• Drama

    Eighth-grade drama builds upon the acting techniques and methods learned in seventh grade drama.  Students refine performance and communication skills in the context of improvisation, group activities, and dramatic performances of scripted and original text, employing a variety of acting techniques. Students grow in their ability to imagine, create, perform, analyze, interpret, and evaluate dramatic material through performances of monologues, scenes, short plays, and devised theatre. Students implement research, curriculum connections, cultural and historical and cultural context, narrative structures, literary devices, and design elements and principles in creation of a devised performance.
  • Band

    Through this performance-based course, students will refine their craft as instrumentalists and build upon the skills taught in sixth- and seventh-grade grade band to become strong ensemble players and well-rounded musicians. Through individual practice and full-ensemble rehearsal, students will increase music literacy and learn to analyze and interpret music from a wide range of genres and time periods.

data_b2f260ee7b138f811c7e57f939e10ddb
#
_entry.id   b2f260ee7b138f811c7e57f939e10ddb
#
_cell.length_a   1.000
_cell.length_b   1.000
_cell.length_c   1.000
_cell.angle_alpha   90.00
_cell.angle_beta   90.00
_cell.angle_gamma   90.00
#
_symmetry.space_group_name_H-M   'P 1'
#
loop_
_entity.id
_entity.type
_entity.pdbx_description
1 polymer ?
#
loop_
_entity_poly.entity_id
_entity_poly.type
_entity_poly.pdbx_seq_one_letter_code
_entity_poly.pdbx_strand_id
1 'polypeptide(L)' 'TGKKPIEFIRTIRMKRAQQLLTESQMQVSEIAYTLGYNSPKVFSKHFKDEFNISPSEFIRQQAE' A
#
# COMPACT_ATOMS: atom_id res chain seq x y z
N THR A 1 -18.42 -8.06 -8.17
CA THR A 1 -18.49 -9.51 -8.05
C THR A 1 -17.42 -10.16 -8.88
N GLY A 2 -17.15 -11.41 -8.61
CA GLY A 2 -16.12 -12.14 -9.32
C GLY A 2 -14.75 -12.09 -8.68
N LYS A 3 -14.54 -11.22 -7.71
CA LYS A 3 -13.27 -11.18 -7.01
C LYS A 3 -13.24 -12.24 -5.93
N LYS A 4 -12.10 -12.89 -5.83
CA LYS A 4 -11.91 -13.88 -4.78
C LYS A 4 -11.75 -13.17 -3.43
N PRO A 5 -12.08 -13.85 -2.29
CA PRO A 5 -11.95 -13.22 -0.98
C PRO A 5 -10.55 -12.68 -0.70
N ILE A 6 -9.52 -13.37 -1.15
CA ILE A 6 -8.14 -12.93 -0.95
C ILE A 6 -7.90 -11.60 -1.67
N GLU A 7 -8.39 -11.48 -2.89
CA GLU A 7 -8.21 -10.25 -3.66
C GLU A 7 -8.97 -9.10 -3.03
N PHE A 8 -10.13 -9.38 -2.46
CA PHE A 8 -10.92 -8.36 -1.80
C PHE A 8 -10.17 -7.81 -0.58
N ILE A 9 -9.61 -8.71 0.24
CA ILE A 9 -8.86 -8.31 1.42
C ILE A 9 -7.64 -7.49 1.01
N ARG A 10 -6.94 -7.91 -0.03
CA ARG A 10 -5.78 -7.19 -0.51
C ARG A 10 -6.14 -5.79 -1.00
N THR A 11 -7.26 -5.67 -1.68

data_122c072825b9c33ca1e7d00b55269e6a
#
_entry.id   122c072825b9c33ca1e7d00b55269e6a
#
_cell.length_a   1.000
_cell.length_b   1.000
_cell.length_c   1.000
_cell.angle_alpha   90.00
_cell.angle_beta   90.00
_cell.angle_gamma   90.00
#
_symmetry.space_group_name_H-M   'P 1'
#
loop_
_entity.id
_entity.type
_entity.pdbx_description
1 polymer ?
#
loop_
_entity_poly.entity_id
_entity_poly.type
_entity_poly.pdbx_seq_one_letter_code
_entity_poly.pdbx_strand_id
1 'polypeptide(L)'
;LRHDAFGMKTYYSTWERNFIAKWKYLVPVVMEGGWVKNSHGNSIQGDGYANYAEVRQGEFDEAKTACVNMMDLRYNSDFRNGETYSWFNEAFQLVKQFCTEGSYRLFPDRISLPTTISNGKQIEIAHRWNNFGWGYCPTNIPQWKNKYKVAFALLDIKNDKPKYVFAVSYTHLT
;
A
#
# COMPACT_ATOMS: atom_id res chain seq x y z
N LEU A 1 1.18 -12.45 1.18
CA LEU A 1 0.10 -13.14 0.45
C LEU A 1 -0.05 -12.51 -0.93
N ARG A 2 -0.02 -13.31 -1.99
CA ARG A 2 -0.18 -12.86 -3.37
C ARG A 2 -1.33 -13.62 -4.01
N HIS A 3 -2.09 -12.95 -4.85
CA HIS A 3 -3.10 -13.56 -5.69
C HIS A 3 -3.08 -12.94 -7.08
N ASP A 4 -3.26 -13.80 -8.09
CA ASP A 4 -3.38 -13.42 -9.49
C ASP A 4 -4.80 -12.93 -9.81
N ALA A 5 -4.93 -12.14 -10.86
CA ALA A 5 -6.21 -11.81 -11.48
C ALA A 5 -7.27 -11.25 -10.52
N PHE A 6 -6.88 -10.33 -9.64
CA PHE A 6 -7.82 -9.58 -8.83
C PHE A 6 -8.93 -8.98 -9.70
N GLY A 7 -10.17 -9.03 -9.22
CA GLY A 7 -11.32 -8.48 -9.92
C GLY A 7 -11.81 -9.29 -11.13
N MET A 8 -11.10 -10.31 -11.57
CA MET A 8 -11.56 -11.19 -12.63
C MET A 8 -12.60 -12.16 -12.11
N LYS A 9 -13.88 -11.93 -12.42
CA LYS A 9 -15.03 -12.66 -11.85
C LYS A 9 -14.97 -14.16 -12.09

Eighth-grade band offers exciting opportunities for performance within solo, chamber, and large ensemble settings in concerts, football games, solo and ensemble performances, and competitions on the local and state level.
  • Beginning Wind Instruments

    Students in grades 7-10 are eligible to learn to play a band instrument in the beginning winds class. No prior musical of band experience is necessary. All students are placed on an instrument (flute, clarinet, trumpet, horn, trombone, baritone, or tuba), balancing their interests, their physical predispositions, and the needs of the program. Students are taught basic tone production and technique on that instrument. Counting, reading, playing, and listening are all elements of the program method. Students make accelerated progress due to the small class size and one-to-one instruction. The beginning winds students are incorporated into the intermediate or upper school band for the concert at the end of the year.